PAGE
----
Want further proof that an oil and natural gas boom is looming? Simply scan the list of recent IPOs.
Seven of the last nine companies to go public on U.S. exchanges were energy companies. Two others went public in late September. Southcross Energy (SXE), a Texas-based gatherer, processor and transporter of natural gas, became the latest energy IPO, pricing at $20 a share today.
So far, the returns among all the new publicly traded energy companies have been stellar. All but one of the nine energy companies that have gone public since September 19 are currently trading above their IPO prices.
What does that tell us? Two things, really:
- That energy companies are feeling emboldened enough by the growth prospects in the oil and gas industries to take the leap of faith that investors will want to own shares of their stocks.
- That investors are indeed snatching up new energy stocks, and are seemingly very willing to take a flier on a sector well positioned for major growth.
I’m not suggesting you should do the same. IPO investing is always risky, and you’d probably be better off spending your money on more mature energy companies like Chesapeake Energy (CHK) and Exxon (XOM).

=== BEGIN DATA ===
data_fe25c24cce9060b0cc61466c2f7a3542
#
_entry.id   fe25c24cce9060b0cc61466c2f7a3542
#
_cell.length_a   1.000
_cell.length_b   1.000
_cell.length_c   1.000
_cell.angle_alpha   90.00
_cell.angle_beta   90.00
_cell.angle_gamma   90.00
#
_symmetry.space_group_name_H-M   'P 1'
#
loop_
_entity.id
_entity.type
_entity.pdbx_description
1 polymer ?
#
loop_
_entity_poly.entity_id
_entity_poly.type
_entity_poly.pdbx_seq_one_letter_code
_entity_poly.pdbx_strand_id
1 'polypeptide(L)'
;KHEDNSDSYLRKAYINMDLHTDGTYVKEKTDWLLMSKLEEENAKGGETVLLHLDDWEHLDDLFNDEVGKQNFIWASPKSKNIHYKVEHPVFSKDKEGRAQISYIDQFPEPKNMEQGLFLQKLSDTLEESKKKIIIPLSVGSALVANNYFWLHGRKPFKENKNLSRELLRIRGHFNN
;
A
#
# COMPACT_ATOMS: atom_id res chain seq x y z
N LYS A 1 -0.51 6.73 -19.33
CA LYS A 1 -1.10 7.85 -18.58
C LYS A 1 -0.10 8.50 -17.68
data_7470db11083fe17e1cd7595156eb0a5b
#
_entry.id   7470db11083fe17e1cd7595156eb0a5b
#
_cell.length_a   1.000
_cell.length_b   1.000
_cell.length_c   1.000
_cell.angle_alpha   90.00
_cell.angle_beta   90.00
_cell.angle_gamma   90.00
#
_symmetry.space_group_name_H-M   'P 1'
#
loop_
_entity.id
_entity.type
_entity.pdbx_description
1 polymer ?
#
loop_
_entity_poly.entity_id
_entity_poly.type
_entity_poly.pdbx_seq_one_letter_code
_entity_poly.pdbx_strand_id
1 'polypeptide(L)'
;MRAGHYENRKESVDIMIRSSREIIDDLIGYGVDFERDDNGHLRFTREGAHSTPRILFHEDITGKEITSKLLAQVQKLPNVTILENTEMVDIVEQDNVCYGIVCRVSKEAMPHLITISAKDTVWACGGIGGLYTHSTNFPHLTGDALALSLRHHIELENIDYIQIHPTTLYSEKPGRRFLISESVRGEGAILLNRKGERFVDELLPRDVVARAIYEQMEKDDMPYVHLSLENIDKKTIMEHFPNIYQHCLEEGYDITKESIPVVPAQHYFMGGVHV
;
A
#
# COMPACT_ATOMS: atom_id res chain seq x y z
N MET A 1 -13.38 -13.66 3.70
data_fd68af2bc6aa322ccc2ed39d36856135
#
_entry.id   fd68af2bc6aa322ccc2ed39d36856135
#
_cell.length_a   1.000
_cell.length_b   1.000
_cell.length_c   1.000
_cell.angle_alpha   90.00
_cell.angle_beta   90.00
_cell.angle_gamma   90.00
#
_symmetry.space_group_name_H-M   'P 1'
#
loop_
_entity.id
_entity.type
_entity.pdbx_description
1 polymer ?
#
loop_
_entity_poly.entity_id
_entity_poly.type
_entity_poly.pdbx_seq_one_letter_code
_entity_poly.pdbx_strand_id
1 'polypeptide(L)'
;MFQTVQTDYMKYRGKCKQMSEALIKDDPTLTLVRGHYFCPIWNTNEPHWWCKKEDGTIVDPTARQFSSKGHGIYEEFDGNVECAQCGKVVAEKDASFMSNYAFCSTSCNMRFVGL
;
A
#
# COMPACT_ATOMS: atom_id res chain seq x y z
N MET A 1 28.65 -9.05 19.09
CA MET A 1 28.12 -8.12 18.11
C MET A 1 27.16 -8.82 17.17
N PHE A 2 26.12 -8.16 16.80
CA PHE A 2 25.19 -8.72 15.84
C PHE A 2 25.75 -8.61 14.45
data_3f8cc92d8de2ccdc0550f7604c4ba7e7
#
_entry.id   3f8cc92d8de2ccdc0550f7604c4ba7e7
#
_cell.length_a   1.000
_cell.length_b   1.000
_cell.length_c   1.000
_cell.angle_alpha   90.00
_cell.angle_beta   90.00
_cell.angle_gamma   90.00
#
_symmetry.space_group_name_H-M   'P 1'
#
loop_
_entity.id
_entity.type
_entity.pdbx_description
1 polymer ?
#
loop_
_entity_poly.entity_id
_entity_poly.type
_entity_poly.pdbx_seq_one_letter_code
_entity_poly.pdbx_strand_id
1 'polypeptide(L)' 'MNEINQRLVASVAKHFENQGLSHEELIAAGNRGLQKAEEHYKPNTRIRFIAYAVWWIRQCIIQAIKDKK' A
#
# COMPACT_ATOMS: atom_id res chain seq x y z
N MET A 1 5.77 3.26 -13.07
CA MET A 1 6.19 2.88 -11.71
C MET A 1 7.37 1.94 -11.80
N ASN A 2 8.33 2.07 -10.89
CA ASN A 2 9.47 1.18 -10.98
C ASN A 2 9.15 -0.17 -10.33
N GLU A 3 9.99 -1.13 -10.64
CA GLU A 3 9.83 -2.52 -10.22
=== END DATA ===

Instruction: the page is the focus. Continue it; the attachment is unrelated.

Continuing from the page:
What I am saying is that the glut of energy IPOs is yet another sign that the sector is poised for some serious growth. And the returns suggest that many investors agree.
The IPO market isn’t the only harbinger of the impending energy boom. Recent mergers and acquisitions are another good gauge.
Exxon just paid $2.9 billion for Calgary-based Celtic Exploration, giving it access to the oil and natural-gas producer’s myriad shale-gas fields.
You get the point. Improved extraction technologies have helped create a surplus of shale oil and natural gas, which has allowed energy companies to buy those resources on the cheap.
Eventually, however, demand is sure to catch up with supply. Our global dependence on oil and gas is showing no signs of waning. And as demand rises, so too will oil and natural gas prices.
That makes this an ideal time to invest in oil and natural gas.
As if the logjam of energy IPOs and high-priced takeovers isn’t proof enough.